The beer industry represented approximately 2 percent of the U.S.’ total gross domestic product (GDP) in 2016, generating more than $350 billion in economic output. For those pouring the pints, however, keeping track of inventory is a surprisingly murky task.
According to Chris Lorkowski, CEO of beer data startup BruVue, that process can mean the U.S.’ 300,000 draft beer-serving locations lose a chunk of their revenue.
“The problem it causes for the average bar owner in the U.S. is, because they have no way to accurately track their keg beer inventory, they lose, on average, $12,000 a year due to beer waste and beer theft,” Lorkowski said.
The average U.S. bar has 15 beers on tap, he said, and not running out means having a good sense of available inventory. When it comes to determining how close a keg is to running dry and whether it’s time to reorder, though, bar staff can’t simply pull off the top and check — not without spoiling the beer, that is.
Instead, “inventory check” often means manually weighting the keg — or, in the experience of BruVue Co-Founder Mike Mitchell at a previous job, entering a bar’s walk-in cooler, lifting one of the 150-pound containers and shaking it to determine how much is left. For a distributor trying to spot-check its accounts’ inventory, the task also can entail driving to each individual location to manually perform these types of assessments.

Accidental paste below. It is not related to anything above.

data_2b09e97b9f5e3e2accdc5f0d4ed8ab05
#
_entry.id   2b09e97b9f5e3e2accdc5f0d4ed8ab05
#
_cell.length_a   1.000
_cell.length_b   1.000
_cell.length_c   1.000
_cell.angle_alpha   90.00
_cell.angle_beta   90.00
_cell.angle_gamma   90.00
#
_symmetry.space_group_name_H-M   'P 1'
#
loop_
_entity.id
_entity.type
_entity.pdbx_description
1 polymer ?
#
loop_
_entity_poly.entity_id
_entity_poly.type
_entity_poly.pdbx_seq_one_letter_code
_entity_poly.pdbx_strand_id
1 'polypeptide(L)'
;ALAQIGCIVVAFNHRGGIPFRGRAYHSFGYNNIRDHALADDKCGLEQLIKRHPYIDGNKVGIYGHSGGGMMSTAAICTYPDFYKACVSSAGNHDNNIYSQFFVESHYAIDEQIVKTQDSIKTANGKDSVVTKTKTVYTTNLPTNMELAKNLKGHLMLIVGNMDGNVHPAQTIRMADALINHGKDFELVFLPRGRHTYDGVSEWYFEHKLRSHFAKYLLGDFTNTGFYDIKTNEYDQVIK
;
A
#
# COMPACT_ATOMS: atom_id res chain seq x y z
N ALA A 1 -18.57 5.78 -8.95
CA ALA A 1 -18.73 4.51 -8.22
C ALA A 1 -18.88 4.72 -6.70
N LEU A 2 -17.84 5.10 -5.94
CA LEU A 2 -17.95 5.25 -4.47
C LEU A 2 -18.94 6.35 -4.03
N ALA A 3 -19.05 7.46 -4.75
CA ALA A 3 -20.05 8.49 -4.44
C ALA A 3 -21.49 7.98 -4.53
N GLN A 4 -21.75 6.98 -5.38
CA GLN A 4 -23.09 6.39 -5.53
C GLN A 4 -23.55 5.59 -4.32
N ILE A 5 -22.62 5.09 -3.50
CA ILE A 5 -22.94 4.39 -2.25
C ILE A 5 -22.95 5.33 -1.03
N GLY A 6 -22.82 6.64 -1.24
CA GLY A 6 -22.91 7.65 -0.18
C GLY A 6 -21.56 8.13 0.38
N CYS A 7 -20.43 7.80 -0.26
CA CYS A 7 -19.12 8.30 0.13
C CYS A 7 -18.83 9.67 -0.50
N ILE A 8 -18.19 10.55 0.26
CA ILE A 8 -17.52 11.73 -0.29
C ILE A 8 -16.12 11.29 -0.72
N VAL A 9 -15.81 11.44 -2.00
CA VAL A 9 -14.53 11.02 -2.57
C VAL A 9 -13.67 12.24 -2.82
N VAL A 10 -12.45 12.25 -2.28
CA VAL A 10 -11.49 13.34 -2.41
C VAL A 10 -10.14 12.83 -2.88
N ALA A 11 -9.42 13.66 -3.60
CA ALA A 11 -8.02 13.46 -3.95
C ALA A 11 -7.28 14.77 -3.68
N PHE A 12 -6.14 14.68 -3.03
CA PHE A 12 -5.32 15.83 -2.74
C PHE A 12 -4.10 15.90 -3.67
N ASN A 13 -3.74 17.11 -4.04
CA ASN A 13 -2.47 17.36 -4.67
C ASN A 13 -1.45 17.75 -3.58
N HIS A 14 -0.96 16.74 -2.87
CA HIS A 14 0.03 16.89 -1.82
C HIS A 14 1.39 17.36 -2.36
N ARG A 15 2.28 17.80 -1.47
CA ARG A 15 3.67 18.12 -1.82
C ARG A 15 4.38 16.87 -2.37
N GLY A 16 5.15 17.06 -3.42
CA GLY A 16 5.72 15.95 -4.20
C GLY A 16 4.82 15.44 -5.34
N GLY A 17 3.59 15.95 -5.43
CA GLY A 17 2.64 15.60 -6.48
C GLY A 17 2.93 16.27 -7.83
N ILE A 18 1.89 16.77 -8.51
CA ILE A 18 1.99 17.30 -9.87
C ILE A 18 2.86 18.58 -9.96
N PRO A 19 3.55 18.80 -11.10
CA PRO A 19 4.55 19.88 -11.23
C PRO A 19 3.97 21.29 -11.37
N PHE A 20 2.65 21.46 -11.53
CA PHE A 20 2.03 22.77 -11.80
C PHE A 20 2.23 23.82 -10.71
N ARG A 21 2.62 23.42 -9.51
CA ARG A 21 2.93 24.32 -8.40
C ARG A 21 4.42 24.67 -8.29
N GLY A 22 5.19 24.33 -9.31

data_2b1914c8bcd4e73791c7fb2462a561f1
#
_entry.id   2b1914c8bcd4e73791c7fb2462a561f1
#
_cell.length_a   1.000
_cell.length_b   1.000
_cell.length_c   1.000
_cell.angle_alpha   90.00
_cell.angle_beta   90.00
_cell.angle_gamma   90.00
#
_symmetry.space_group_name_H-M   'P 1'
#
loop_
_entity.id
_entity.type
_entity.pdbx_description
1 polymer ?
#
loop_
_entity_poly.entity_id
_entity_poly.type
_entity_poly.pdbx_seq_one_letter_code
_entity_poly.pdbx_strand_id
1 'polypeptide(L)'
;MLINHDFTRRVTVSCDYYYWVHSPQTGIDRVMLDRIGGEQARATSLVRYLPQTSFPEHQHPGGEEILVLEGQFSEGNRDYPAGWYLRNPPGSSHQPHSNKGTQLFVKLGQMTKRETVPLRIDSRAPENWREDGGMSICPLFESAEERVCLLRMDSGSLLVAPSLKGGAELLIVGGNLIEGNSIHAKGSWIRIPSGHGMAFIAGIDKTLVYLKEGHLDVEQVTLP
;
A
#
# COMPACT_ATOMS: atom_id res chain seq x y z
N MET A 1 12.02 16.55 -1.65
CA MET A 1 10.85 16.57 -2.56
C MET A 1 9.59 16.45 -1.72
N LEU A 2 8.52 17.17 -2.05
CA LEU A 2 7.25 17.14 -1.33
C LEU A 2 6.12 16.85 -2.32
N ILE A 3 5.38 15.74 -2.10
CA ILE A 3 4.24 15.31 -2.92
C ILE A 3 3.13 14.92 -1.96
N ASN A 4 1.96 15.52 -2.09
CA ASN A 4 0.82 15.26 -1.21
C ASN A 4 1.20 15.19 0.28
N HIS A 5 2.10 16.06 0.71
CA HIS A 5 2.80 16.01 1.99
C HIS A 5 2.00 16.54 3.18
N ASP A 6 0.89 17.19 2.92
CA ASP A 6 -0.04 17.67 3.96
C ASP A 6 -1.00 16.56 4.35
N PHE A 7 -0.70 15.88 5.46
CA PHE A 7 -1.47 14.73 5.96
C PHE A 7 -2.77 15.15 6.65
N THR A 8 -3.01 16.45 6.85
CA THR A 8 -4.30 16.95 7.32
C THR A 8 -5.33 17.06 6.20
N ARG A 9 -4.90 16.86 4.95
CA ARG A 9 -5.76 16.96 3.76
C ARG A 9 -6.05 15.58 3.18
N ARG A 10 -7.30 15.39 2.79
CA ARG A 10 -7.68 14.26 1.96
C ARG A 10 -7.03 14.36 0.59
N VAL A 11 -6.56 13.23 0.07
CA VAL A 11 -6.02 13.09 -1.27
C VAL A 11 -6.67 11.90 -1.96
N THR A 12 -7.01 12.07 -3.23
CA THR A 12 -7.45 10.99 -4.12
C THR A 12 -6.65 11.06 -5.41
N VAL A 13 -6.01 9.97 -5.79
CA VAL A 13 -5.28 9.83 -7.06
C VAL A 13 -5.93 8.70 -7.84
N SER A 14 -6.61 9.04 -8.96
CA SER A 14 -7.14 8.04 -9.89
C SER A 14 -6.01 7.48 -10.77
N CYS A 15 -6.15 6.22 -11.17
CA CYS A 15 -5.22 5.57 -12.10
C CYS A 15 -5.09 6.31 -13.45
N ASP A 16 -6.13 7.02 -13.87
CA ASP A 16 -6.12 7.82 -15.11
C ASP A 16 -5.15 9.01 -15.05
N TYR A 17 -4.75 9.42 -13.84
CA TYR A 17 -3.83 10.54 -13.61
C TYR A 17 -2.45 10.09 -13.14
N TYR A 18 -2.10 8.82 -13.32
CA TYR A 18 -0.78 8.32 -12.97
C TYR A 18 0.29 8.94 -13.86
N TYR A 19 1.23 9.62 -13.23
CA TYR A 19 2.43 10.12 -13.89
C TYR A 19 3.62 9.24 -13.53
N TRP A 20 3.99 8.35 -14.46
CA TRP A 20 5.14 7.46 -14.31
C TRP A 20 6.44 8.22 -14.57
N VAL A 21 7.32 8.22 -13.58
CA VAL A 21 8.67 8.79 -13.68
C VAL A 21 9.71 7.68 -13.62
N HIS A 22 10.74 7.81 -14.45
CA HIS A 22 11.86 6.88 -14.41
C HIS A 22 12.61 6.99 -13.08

Imprecise methods like these leave bars, distributors and breweries with unclear data. That, in turn, can lead to bars running out of a popular pour, becoming an impediment to breweries trying to determine a product’s popularity or a marketing campaign’s effectiveness.
Lorkowski believes those problems can be resolved through an Intelligence of Things (IoT)-enabled beer tracking solution — and it’s something on which BruVue is betting. In an interview with PYMNTS, he discussed the inner workings of the company’s service.
It relies on an on-tap sensor system that can measure, in real-time, the amount that gets poured and track how much remains, Lorkowski explained. The sensors are paired with an analytics dashboard for cooler and tap inventory tracking and for updating digital menus. The dashboard can also be accessed by smartphone to help bars, breweries and distributors get real-time pictures of their stock, place more precise orders and improve marketing campaigns.
Data on Tap
It’s not uncommon for many bartenders to order large quantities of draft beer and lose track of how much actually gets sold, he said.
“Draft beer is and always will be a staple for bars,” Lorkowski said. “They buy it in such quantity, though, and they’re serving so much of it, that there’s a lack of awareness of how much beer is being poured down the drain. It seems like an endless flow of beer coming out of that faucet, but in reality, if you’re a bartender and [you] tilt that glass sideways and pour a little foam down the drain, foam is about 30 percent beer. You’re pouring inventory down the drain.”